BUDGAM: The unabated extraction of sand and boulders from the rivulets across central Kashmir’s district Budgam is severely damaging the ecology and the structure of these water bodies.
Locals said that the illegal activity is being carried out by a “well-organised sand mafia” who use heavy machinery like backhoe-loaders to extract sand and boulders.
They said that the continuous movement of vehicles in and out of the rivulets has weakened the embankments; thus increasing the risk of flash floods in case the water level rises.
Residents of Magam, Peth Kanihama, Chaira, Nupora , Sanoor Kali Pora, Kanigund, Aarizal, Beerwah, Kawoosa, Ariwah and other villages of district said that the illegal activity was being carried out “under the nose of the authorities”.
“The mafia usually operates at night and there is no check on it. Scores of men from my village are involved in this illegal activity,” said Mushtaq Ahmad Dar, a Peth Kanihama resident.
He said that the authorities, many a time, caught these extractors red-handed. “But after paying a minimal fine, these extractors were let go,” he added.
The locals in these areas feel threatened by the presence of dozens of tipper as well as tractor drivers. “Dozens of tippers and tractors venture into the Nalla Feroz Pora and Nalla Sukhnag every day. This assembly of drivers and the distributors is taking shape of a mafia now,” they added.
“If we confront them, they will beat or even kill us” another resident from Peth Makhama area said.
Besides this, the illegal extraction of sand has taken toll on the ecology and the structure of the rivulets. It has led to deepening of river bed and at many places; continuous digging has resulted in creation of deep pits.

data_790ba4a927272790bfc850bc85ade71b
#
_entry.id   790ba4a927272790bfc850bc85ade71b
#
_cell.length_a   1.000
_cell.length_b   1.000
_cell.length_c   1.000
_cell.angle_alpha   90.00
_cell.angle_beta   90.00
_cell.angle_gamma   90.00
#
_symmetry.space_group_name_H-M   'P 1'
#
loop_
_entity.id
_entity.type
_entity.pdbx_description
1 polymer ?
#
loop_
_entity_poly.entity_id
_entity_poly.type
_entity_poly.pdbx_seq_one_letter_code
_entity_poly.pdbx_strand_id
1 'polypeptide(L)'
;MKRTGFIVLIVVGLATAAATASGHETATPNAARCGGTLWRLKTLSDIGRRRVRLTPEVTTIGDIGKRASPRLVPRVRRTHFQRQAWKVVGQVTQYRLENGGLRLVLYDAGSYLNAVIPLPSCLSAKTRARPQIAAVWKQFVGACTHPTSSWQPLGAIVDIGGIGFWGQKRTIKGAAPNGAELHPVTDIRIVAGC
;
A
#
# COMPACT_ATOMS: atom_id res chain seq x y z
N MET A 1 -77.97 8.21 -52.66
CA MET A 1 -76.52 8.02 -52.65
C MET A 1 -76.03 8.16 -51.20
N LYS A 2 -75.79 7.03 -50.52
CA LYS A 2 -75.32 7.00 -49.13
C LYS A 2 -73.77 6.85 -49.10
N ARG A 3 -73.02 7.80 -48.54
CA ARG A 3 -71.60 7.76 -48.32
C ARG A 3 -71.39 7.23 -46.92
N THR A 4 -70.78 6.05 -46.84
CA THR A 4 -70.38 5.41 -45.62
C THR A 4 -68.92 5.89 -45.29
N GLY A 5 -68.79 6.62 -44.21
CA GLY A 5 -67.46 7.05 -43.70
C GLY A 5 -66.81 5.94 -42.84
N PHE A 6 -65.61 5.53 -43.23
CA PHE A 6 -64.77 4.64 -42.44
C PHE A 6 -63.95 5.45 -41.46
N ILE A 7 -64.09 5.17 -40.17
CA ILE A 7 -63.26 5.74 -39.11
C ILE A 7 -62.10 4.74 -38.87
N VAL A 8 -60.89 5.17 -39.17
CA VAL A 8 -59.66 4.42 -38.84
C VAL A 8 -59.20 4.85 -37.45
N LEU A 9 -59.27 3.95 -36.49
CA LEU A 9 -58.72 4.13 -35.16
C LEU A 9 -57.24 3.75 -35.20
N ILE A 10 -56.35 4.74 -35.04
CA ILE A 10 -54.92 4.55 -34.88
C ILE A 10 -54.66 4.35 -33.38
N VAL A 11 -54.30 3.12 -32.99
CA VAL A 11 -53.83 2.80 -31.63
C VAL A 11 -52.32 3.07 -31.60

Experts said that it adversely affects the irrigation system besides causing irreparable damage to the ecosystem of these rivulets.
The consequences include depletion of groundwater and damage to farmland, they said.
It is also detrimental to extract sand in the months from March to May and October to December as these months are breeding season for the fish, experts maintained.
They said that extraction of sand in these months should be discouraged.
Station House Officer (SHO) Magam, Mohammad Akbar said police was “doing its job” against the illegal extractors.
“We caught several sand extractors from Sukhnag Nalla and handed them over to Geology and Mining Department. They were fined and released later on,” he said.
Assistant executive engineer of Irrigation and Flood Control Department, Narbal, Ghulam Nabi Bhat, expressed helplessness saying they have been outnumbered by the sand extractors. “Our employee strength is less, so police has to play a more active role,” he added.
The authorities at Geology and Mining Department acknowledged that illegal extraction of sand and boulders was rampant across these rivulets. “The fine against this illegal activity is minimal. If anyone is caught, he pays the fine and is released,” district officer, Budgam, Mohammad Nadeem, told Kashmir Reader.
“I have never got any application for legal extraction of sand and boulders. They do it illegally,” he said.
He said that they have to pay Rs 17 per ton plus a Challan fee to legalise the sand extraction. “This procedure is applicable only if a no-objection certificate is issued by Fisheries and Irrigation & Flood Control departments,” he added.